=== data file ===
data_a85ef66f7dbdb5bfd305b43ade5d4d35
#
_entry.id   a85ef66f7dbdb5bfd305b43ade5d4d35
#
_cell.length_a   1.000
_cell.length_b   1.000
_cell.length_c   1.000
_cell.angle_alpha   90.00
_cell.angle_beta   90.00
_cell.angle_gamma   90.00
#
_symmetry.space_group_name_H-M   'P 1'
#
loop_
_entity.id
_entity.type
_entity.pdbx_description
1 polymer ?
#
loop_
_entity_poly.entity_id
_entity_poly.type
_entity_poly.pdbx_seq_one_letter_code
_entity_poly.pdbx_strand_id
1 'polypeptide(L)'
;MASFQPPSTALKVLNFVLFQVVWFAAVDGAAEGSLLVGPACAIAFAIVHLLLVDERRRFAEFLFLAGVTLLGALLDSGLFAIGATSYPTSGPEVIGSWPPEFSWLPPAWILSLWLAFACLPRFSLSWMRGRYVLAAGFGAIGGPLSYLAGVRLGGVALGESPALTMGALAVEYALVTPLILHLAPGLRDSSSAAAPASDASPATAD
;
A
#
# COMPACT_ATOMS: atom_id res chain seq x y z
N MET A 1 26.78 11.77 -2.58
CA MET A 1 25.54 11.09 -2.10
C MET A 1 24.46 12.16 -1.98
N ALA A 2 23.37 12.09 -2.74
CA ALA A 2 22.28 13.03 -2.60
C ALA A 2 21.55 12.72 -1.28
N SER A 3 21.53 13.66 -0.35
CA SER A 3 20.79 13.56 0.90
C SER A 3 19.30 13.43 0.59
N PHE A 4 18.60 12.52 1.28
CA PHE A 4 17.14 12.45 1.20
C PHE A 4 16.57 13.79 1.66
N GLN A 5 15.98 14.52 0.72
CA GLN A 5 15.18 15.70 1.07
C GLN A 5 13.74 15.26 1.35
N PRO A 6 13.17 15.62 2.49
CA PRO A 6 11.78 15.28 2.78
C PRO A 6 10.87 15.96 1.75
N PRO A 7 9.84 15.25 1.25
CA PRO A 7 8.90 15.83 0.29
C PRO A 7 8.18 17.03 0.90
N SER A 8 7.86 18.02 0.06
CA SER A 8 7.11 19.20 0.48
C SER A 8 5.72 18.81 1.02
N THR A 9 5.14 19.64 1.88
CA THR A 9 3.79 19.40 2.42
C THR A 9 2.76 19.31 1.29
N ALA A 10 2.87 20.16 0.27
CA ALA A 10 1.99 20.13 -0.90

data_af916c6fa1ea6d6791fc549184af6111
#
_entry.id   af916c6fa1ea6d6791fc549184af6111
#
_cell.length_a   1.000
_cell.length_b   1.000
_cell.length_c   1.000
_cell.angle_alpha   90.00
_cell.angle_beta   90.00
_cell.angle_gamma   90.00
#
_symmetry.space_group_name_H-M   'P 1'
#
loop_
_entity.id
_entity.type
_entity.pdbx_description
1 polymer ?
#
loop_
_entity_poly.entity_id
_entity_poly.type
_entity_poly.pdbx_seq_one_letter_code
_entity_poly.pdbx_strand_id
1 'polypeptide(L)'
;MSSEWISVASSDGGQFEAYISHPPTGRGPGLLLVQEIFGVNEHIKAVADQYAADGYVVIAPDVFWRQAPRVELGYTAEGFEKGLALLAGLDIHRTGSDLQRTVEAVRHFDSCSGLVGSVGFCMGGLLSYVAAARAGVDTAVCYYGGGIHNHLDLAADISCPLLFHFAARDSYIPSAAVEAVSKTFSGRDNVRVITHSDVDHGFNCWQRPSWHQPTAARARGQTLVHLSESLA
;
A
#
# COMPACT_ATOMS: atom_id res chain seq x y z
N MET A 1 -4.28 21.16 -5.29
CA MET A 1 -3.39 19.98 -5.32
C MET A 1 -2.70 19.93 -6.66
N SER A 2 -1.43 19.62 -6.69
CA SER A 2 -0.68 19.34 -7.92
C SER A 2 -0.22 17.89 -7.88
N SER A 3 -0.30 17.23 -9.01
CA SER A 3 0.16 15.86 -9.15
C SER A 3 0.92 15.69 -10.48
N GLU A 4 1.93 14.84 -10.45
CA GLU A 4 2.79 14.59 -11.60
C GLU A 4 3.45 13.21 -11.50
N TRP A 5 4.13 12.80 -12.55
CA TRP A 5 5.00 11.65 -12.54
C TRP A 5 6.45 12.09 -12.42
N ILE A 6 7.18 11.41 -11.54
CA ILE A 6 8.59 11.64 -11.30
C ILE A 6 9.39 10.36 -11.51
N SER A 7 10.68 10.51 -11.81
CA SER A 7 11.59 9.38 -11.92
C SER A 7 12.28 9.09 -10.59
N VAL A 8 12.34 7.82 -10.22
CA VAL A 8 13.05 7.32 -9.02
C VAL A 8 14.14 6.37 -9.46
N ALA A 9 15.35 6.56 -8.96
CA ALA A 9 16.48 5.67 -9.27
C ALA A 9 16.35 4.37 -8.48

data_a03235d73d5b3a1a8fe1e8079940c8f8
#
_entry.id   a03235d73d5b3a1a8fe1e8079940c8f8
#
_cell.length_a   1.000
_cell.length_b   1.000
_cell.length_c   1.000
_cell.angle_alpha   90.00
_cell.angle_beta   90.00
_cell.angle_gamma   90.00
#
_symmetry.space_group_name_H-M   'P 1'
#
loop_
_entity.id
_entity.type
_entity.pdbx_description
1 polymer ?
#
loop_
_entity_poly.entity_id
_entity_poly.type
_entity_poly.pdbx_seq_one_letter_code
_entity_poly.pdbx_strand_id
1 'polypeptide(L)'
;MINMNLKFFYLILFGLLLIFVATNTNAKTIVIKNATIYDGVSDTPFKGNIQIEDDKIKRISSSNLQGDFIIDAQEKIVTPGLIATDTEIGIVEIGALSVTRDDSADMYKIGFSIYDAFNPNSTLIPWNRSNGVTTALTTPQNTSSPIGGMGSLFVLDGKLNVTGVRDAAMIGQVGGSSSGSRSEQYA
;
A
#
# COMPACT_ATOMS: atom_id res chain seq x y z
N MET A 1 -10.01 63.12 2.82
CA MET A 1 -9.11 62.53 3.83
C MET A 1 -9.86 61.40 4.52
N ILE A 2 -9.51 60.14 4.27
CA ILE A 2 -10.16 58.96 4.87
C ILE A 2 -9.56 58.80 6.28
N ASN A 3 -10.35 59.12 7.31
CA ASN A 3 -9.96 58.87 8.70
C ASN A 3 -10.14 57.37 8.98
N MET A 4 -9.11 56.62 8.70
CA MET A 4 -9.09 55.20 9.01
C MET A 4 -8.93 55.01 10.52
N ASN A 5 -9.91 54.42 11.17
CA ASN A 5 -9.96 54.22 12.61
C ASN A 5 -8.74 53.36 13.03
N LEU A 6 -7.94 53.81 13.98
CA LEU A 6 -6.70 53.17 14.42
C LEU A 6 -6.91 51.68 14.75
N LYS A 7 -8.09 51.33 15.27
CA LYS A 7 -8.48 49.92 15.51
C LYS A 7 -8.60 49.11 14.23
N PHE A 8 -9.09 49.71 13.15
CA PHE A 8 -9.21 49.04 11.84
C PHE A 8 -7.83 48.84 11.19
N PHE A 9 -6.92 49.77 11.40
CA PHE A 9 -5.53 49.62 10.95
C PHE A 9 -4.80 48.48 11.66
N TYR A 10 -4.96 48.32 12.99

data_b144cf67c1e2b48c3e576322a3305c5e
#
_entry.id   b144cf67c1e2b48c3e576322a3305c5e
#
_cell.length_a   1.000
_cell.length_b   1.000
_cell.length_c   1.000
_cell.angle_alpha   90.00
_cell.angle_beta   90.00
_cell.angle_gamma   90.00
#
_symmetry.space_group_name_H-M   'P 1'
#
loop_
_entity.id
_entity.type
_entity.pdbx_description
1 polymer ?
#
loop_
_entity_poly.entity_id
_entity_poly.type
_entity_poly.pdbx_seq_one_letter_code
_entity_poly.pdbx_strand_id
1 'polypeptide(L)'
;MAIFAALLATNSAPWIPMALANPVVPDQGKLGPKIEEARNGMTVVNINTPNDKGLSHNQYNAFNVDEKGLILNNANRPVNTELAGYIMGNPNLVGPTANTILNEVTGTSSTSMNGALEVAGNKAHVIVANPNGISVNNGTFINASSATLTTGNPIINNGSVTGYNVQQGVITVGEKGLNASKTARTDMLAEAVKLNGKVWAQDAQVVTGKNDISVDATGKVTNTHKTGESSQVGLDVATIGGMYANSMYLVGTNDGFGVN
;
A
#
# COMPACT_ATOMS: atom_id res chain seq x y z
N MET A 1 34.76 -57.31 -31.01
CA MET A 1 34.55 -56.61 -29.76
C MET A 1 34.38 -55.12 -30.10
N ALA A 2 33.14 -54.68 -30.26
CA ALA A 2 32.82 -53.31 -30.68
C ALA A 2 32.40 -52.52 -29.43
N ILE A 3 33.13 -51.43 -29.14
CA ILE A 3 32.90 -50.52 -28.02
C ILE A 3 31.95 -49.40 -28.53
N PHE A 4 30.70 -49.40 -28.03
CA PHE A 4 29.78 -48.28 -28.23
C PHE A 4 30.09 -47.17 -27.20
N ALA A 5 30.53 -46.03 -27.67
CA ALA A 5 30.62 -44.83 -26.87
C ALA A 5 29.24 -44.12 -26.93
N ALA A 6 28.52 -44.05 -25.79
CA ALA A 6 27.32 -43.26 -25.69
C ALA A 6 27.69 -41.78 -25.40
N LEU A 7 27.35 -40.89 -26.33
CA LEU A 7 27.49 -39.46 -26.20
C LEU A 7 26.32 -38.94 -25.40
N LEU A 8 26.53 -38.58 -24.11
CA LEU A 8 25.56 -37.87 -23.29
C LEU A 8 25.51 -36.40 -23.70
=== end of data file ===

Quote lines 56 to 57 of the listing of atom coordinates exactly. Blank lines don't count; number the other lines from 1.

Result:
CA THR A 9 3.79 19.40 2.42
C THR A 9 2.76 19.31 1.29